Dispersion interactions in density-functional theory

Authors

  • Erin R. Johnson,

    1. Department of Chemistry, Duke University, Durham, NC 27708, USA
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  • Iain D. Mackie,

    1. National Institute for Nanotechnology, 11421 Saskatchewan Drive, Edmonton, Alberta T6G 2M9, Canada
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  • Gino A. DiLabio

    Corresponding author
    1. National Institute for Nanotechnology, 11421 Saskatchewan Drive, Edmonton, Alberta T6G 2M9, Canada
    • National Institute for Nanotechnology, 11421 Saskatchewan Drive, Edmonton, Alberta T6G 2M9, Canada.
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    • 2008 awardee of the Journal of Physical Organic Chemistry Award for Early Excellence in Physical Organic Chemistry. The award was presented at the 32nd Reaction Mechanisms Conference in Chapel Hill, North Carolina in June 2008.


Abstract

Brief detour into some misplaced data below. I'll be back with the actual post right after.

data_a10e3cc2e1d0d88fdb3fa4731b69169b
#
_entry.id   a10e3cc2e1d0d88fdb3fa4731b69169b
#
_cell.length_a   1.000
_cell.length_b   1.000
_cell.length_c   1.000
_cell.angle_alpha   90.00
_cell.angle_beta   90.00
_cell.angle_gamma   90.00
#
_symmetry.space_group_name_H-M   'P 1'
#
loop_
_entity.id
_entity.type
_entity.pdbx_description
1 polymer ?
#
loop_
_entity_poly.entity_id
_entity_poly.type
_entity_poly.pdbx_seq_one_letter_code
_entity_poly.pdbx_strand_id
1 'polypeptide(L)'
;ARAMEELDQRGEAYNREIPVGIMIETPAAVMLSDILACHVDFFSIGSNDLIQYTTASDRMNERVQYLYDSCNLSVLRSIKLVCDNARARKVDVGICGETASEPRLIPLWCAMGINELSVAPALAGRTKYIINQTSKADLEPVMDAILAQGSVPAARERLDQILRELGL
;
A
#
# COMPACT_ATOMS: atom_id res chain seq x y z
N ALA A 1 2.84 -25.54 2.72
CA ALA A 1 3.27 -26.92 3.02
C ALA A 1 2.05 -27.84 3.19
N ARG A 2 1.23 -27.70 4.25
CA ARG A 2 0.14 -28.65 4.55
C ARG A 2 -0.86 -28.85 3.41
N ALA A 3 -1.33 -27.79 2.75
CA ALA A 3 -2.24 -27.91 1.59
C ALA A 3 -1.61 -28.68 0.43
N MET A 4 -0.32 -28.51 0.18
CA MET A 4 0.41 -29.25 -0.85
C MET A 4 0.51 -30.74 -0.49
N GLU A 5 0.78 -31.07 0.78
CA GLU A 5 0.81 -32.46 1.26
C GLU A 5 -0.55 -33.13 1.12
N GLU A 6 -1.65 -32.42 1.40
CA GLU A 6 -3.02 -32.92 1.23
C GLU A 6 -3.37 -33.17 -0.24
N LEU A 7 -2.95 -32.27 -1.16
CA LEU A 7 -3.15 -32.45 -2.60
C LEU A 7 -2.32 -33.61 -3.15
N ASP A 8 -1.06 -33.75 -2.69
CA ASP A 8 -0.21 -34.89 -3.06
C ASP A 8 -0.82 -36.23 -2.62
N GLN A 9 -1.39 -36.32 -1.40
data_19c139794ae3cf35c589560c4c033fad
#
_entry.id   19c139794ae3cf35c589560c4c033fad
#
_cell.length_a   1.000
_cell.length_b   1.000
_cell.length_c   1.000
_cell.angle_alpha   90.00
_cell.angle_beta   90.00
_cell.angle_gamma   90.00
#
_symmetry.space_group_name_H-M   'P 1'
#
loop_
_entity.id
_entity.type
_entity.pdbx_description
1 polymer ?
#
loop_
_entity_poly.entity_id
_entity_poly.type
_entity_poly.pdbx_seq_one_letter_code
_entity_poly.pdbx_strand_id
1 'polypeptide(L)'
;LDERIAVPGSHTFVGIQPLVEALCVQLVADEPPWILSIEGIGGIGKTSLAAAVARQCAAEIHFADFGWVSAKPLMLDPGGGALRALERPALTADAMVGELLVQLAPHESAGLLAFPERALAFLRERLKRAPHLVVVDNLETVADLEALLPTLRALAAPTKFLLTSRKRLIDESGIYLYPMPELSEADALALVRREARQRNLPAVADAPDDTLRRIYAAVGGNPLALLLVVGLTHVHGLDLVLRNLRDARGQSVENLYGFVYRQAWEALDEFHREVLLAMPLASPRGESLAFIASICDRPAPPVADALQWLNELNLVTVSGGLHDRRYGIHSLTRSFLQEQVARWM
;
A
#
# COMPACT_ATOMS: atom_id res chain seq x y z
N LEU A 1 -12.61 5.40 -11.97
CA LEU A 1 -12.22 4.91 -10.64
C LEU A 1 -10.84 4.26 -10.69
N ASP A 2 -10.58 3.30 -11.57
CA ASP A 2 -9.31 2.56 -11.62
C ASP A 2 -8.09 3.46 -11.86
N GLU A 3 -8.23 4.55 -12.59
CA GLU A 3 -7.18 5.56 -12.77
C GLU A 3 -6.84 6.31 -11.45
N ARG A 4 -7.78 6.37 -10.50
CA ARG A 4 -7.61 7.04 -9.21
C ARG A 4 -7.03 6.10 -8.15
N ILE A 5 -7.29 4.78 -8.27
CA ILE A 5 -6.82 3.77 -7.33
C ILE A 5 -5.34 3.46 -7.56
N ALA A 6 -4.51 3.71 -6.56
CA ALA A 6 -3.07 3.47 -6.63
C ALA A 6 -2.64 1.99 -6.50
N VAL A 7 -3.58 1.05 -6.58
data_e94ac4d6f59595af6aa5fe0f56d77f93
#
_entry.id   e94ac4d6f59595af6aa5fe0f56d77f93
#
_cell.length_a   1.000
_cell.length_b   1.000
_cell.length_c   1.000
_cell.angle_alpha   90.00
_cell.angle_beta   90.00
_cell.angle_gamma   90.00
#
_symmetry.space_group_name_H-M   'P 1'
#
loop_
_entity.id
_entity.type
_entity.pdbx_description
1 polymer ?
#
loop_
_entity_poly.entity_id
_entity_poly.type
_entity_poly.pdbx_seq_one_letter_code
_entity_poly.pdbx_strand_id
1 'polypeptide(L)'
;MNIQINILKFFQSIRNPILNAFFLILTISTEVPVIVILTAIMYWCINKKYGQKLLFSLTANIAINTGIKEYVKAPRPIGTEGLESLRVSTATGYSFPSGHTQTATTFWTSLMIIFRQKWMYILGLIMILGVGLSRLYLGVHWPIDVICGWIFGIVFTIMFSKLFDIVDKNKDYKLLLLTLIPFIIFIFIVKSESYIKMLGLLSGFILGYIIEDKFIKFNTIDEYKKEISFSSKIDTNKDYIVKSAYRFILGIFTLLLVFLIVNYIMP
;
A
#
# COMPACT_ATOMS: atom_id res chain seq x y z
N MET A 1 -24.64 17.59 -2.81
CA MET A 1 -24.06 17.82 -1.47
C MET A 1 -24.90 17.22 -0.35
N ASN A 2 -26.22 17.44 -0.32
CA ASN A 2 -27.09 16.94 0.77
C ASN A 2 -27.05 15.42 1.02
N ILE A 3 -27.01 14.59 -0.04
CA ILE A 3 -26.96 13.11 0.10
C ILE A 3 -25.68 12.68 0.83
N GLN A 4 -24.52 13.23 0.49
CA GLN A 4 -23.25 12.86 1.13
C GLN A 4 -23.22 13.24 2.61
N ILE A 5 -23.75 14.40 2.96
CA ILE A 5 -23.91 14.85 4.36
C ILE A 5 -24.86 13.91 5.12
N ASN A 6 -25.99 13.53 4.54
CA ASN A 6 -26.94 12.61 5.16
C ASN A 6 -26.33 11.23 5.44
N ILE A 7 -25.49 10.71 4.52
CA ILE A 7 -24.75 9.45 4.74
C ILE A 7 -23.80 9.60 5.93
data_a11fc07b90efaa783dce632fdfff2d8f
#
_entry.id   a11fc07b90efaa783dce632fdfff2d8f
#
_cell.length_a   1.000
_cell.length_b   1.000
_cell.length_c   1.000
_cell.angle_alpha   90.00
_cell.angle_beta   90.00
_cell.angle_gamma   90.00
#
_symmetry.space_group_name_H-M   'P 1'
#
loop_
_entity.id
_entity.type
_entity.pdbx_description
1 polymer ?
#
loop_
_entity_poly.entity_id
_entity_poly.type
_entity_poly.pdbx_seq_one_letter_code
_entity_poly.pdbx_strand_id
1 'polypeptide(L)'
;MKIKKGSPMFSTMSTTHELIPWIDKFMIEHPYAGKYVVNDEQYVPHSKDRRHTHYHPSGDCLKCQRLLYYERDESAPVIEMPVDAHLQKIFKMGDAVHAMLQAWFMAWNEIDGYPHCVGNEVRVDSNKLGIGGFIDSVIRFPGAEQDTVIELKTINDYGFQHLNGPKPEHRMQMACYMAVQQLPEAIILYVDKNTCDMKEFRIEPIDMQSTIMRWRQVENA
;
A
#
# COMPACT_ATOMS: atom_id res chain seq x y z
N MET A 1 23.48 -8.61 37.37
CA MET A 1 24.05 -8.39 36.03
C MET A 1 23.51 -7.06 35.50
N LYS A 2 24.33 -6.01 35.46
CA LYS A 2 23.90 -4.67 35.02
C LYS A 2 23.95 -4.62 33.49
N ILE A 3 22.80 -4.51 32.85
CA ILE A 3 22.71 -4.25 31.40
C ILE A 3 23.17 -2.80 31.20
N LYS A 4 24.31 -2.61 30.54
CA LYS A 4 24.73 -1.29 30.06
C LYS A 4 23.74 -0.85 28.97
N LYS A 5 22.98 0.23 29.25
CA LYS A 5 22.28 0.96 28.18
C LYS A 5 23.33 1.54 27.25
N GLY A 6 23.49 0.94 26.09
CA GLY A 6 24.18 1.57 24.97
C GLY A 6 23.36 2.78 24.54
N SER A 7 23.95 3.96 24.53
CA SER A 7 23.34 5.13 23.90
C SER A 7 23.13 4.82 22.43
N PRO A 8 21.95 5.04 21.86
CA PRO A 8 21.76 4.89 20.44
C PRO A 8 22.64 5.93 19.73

Density-functional theory (DFT) allows for the calculation of many chemical properties with relative ease, thus making it extremely useful for the physical organic chemistry community to understand and focus on various experiments. However, density-functional techniques have their limitations, including the ability to satisfactorily describe dispersion interactions. Given the ubiquitous nature of dispersion in chemical and biological systems, this is not a trivial matter. Recent advances in the development of DFT methods can treat dispersion. These include dispersion-corrected DFT (using explicit, attractive dispersion terms), parameterized functionals, and dispersion-correcting potentials, all of which can dramatically improve performance for dispersion-bound species. In this perspective, we highlight the achievements made in modeling dispersion using DFT. We hope that this will provide valuable insight to both computational chemists and experimentalists, who aim to study physical processes driven by dispersion interactions. Copyright © 2009 John Wiley & Sons, Ltd.

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